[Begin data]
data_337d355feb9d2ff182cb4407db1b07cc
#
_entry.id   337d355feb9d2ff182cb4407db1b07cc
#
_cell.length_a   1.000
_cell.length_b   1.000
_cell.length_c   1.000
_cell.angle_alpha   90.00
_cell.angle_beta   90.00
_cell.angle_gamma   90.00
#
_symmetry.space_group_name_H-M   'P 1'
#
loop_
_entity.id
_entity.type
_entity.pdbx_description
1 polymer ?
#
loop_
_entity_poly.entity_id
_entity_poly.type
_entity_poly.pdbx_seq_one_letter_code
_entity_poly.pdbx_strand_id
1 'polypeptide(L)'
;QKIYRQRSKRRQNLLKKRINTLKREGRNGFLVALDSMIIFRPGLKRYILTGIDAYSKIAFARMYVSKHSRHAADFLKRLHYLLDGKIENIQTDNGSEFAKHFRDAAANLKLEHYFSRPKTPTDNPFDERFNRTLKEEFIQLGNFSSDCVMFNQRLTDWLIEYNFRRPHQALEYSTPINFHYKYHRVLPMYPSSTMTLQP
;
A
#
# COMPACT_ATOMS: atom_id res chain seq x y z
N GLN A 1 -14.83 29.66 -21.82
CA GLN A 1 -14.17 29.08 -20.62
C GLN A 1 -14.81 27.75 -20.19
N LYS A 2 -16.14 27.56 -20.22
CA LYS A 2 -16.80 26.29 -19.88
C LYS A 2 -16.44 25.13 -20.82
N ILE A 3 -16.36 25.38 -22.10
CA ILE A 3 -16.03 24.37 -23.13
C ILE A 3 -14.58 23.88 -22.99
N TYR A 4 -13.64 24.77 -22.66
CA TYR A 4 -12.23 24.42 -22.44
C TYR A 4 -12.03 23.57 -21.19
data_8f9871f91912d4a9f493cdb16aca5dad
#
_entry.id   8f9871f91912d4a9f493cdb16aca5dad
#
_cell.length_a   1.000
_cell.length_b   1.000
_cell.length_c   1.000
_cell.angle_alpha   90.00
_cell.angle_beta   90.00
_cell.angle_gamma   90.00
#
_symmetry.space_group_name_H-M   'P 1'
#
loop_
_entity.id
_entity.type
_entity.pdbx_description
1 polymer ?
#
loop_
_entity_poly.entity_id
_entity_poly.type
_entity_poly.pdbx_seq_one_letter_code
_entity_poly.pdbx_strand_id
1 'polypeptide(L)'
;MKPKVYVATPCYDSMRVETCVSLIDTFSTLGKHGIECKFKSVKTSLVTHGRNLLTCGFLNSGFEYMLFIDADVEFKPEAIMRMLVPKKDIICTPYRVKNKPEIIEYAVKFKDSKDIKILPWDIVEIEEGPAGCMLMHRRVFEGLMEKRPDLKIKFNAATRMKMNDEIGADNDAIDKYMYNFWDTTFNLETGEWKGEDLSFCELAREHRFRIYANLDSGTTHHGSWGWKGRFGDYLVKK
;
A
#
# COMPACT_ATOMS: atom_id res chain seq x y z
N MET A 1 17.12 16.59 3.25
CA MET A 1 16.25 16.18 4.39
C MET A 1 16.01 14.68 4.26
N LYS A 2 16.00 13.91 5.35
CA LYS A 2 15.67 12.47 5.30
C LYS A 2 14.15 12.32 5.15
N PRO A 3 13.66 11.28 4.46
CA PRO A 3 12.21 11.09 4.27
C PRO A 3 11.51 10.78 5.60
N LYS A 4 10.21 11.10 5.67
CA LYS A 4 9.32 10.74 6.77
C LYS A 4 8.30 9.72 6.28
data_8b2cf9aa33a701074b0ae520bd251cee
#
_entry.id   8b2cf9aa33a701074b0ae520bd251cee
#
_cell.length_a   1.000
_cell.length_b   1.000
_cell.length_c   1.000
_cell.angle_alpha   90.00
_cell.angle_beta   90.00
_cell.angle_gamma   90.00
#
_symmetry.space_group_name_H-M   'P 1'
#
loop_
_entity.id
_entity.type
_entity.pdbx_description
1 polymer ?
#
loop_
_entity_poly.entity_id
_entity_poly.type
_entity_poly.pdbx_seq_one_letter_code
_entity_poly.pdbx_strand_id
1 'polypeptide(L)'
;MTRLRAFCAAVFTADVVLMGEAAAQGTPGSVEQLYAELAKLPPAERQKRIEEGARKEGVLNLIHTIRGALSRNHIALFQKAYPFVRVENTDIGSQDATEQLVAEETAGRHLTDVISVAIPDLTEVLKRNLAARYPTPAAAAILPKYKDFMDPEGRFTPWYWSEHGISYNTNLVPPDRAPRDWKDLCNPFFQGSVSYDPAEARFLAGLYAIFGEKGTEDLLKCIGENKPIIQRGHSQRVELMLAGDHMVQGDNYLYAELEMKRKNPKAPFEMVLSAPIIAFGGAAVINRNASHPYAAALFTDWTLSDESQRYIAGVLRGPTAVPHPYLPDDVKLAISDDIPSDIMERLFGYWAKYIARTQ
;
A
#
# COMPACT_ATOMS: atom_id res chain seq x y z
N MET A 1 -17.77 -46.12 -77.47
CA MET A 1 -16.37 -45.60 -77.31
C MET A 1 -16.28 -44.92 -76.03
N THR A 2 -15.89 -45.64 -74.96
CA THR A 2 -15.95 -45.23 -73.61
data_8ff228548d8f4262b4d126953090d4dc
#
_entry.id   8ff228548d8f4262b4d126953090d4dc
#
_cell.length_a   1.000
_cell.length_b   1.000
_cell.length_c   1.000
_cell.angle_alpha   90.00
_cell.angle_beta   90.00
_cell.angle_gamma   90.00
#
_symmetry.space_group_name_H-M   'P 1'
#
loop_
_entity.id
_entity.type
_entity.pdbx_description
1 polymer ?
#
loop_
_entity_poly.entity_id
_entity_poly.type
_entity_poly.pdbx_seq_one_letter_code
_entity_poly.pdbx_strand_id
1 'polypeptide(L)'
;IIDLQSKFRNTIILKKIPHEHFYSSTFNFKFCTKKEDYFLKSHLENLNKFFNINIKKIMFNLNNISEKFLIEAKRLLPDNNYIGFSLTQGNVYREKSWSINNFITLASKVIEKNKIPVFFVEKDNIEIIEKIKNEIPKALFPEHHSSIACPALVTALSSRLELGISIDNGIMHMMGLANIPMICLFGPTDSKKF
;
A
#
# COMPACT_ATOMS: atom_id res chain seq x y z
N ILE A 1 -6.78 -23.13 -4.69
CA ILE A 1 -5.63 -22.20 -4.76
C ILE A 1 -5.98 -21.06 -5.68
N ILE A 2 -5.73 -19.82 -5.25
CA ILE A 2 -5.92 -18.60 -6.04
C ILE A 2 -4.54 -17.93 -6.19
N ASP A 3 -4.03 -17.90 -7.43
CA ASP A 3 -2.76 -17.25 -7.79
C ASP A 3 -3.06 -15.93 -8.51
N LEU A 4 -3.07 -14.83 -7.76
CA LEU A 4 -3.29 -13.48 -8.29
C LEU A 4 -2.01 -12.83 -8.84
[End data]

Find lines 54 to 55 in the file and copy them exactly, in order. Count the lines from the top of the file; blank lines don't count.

_symmetry.space_group_name_H-M   'P 1'
#